Unlike U.S. and third country carriers, the Gulf carriers are adding this new capacity (all of which will be deployed on international routes) at rates that substantially exceed global GDP growth, which drives growth in demand for air transport services. Therefore, in order to fill this excess capacity, they must take passengers from other countries’ carriers. And because the Gulf governments’ competing economic development strategies effectively force the Gulf carriers to match each other’s increases in capacity, and chase the same pools of international passengers, the harm that their subsidized capacity causes is magnified.
These assertions come after Delta has criticized the U.S. government for subsidizing Middle Eastern and Indian carriers’ purchases of Boeing aircraft through the Export-Import Bank of the United States.
Delta has blamed Ex-Im backing of Air India jet purchases for the cessation of its nonstop flights to India, and it blames the government subsidies and Open Skies for making it tougher for U.S. carriers to operate flights to India, even when connecting through Europe. Delta last year stopped offering flights to Mumbai, India, through an Amsterdam connection on one of its trans-Atlantic joint venture partners, KLM.
“We can’t say definitely we’d be flying Atlanta-Mumbai one way or another. However it’s safe to say that the government-subsidized Gulf carriers have made the Indian market difficult for both U.S. and European carriers, because the playing field isn’t level and there’s no opportunity for fair competition,” Trebor Banstetter, a Delta spokesman, told Global Atlanta.
The outcome of all this will have bearing on Atlanta travelers’ options, especially when heading to India. While the KLM flight is no longer an option, Delta travelers can now go to India via Paris through Delta’s joint venture with Air France. Another one-stop option to India from Atlanta is Lufthansa’s daily flight through Frankfurt to five Indian cities.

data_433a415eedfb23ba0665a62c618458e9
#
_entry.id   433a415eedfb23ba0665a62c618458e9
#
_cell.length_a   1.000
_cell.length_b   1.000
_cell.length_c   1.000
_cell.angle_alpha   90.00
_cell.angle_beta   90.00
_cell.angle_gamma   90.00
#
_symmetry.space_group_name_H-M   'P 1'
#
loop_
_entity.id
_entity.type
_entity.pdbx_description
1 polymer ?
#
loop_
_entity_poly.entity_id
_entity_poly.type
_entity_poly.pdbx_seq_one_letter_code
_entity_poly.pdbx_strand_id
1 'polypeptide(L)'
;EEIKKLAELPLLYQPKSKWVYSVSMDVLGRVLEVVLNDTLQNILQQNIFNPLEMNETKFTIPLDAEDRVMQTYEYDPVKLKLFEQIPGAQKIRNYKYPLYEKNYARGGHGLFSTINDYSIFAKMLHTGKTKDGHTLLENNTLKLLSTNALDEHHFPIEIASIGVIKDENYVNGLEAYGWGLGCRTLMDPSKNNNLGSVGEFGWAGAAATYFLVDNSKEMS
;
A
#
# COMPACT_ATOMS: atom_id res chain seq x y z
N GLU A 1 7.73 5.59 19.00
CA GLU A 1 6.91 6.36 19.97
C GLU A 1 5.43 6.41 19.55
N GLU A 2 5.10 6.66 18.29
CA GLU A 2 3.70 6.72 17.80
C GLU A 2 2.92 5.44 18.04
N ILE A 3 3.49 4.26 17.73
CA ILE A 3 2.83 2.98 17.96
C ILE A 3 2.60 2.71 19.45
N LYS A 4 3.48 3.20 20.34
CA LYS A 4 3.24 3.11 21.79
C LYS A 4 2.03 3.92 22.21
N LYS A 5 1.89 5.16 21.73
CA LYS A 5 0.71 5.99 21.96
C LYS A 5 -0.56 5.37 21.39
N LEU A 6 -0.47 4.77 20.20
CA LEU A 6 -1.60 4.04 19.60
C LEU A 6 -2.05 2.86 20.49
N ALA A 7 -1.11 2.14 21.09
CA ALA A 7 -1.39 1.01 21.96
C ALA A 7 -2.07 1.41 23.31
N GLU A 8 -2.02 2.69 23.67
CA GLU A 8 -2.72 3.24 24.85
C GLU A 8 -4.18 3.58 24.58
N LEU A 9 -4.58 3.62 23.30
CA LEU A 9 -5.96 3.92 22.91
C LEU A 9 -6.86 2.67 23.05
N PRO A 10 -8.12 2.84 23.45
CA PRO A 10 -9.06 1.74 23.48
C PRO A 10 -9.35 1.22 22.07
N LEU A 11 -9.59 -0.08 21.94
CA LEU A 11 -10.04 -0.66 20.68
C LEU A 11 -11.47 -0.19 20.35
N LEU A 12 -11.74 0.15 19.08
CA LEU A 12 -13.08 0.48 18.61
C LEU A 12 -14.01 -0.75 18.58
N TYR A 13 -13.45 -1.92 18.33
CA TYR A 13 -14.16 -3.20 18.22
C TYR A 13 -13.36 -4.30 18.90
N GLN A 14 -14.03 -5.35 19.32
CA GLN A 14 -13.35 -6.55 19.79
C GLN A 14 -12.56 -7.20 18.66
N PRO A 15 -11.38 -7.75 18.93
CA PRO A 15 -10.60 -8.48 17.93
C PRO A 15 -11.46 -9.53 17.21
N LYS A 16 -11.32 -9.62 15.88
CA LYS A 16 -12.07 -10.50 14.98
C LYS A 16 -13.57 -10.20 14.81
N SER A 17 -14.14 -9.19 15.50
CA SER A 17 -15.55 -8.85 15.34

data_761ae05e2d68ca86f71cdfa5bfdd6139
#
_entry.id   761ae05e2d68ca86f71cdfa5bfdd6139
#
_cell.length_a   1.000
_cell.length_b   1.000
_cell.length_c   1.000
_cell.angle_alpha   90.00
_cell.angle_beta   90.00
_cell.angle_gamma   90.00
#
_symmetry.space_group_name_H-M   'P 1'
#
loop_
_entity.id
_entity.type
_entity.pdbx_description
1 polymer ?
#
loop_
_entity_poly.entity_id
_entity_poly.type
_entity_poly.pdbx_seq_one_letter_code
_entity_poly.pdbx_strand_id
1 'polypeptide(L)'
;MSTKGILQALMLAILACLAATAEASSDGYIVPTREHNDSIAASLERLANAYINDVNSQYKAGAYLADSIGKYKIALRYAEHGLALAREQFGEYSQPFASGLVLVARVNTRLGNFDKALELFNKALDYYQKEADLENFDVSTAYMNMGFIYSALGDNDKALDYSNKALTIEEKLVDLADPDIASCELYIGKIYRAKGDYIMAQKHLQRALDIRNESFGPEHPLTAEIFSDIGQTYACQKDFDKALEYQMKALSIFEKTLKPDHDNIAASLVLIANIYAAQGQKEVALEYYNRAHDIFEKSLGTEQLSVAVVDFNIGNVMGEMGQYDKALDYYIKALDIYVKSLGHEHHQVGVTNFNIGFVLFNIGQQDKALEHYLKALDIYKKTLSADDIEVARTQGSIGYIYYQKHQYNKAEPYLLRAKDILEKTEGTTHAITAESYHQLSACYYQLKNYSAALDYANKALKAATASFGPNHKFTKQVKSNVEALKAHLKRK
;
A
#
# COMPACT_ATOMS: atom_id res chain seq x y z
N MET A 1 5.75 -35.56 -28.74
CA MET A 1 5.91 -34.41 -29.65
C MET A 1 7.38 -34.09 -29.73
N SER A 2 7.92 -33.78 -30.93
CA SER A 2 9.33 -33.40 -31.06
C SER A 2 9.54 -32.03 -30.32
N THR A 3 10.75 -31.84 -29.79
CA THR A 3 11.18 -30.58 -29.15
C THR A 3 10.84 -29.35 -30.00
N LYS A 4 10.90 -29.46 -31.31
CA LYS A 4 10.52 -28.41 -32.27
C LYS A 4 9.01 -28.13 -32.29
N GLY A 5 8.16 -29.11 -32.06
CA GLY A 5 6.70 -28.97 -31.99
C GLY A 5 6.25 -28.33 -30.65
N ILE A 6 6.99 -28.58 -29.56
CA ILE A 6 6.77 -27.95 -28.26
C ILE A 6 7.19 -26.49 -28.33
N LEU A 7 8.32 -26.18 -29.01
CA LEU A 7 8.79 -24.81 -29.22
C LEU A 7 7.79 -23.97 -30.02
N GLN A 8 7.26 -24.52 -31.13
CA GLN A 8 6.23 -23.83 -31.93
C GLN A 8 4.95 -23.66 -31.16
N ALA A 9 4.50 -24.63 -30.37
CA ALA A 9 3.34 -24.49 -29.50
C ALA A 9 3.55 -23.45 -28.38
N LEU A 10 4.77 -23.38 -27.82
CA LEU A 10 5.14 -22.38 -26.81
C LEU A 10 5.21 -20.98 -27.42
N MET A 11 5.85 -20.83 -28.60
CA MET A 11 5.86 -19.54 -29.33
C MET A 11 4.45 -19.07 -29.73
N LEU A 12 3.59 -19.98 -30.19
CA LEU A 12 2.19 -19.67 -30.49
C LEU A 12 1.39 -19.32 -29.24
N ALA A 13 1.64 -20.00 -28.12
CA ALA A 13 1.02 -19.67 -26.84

Some Indian-American travelers lament the fact that Middle Eastern carriers have not gained access at Hartsfield-Jackson Atlanta International Airport, despite the paucity of one-stop connections to India and Middle Eastern carriers’ expressed interest in flying into Atlanta. They blame what they believe is Delta’s “hostile” posture toward these carriers and its heavy influence on policy makers in Atlanta, where it holds some 70 percent of the gate space at what constitutes one of the biggest hubs for any airline in the world.
In a letter to Atlanta Airport General Manager Miguel Southwell, the Greater Atlanta Malayalee Association, a community group with links to the Indian state of Kerala with about 3,000 members, urged the Atlanta airport to seek a connection to India via the Middle East through some of the very airlines Delta has publicly taken to task: Emirates, Etihad, Qatar Airways and India’s Jet Airways and Air India.
“As the situation stands now, travelers are being forced to take costly and time consuming transit through Chicago, Dallas, Houston, New York, Washington, Miami or Philadelphia during their trips to India,” Jerish Augustine, president of the association, said in a news release about the letter. “We believe that new direct route from Atlanta to the Middle East or India, will not only make business trips and vacations in India and Middle East more convenient, but also more efficient and profitable.”
Read the full report here: Partnership for Open and Fair Skies